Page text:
In fact, one would go so far to say that Taraji P. Henson’s efforts at comedy are what pushes What Men Want from a blandly formulaic multiplex comedy into bad movie stakes. Her stumbling gait through the early scenes resembles someone trying to wear heels for the first time, the scene where she tries to comically struggles to take a top off at a boxing ring are bizarre, while her sexual contortions on top of Aldis Hodge feel like they belong more in a film where she is playing someone demonically possessed. They are scenes that feel akin to someone with a serious motor neuron disease trying to play slapstick comedy and make for a mind-bogglingly ghastly viewing experience. The scene where she interrupts a wedding with revelations about the groom before everything descends into chaos is an embarrassment that both she should regard as a career low point.
On the other hand, Erykah Badu, previously known as an R&B singer, demonstrates unexpected comedic talents and proves to be an unexpected scene-stealer as the kooky psychic (who may well be a fraud). Now if only they had given the whole film over to her instead of Taraji P. Henson – you could easily see her inheriting something like the Whoopi Goldberg role in a remake of Ghost (1990).
Everything else in the film plays utterly to formula. It is not even a dramatic film rather than a series of easy emotional arcs in the semblance of a film. And one whose outcomes are not even the slightest in doubt – that Taraji will persuade Jamal to sign on by appealing to plain decency, that she will see the error of her ways and stop being a jerk (even though there is no censure for the men who display such behaviour to even greater extremes), that she will connect back up with decent family guy Aldis Hodge after he walks out on her, that her friends will forgive her and she will bust the cheating groom, that she will succeed despite the loss of her abilities.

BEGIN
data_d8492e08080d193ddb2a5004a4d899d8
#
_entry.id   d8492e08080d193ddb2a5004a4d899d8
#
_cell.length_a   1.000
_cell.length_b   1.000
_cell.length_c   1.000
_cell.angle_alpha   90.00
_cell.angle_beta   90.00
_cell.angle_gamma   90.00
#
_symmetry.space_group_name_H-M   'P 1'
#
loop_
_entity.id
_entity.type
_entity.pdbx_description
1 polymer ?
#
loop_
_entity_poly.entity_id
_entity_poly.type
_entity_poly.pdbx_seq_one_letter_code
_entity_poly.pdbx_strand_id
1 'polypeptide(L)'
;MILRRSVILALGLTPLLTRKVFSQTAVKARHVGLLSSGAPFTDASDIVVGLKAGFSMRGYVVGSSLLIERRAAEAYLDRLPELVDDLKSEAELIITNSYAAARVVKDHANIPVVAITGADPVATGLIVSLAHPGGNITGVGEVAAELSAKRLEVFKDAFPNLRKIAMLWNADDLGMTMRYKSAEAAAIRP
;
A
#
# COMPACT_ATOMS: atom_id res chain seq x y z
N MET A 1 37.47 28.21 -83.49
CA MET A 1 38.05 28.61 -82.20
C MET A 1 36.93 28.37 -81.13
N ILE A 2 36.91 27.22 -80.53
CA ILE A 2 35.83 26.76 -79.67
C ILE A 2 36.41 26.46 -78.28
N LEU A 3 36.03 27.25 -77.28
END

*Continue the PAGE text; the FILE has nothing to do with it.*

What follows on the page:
In fact, this is a film that is not even interested in its fantasy premise – as in the original, Taraji’s abilities are there precisely to the extent they service the gags the film offers up and then disappear afterwards with an equally arbitrary plotting flick of the hand. As a man, I object to the fact that the male side of the equation has to be characterised entirely by an interest in sports – there is not a single character in the film who is not an athlete, is seeking to exploit business interests in or is an avid fan of sports in some way. It’s the sort of cliche that is equivalent to saying that all women can be characterised by the bridal party in the film – in constantly talking about sex, being bitchy and drinking fu-fu drinks. In the case of either gender, there is an ample number of people whose lives are not defined or fall into such cliches.
The measure of the film is that despite the title it never has a single insight to tell us about men’s process of thinking. If it had been about some of the guys I’ve hung out with on various occasions, Taraji would be surrounded by a constant bevy of men checking her out, engaged in some daydream about what they would do to her or criticising her looks. Not to mention the male-dominated workplace she is in seems remarkably free of any sort of competition between the sexes. This could have been a fine opportunity for Hollywood to lift the lid on workplace sexual harassment or gender inequality but all it ends up doing is throwing in gags about Brian Bosworth joking about whether Taraji is going to MeToo him, which feels exactly like an awfully safe avoidance of a giant elephant in the room that has rampaged through Hollywood in recent years.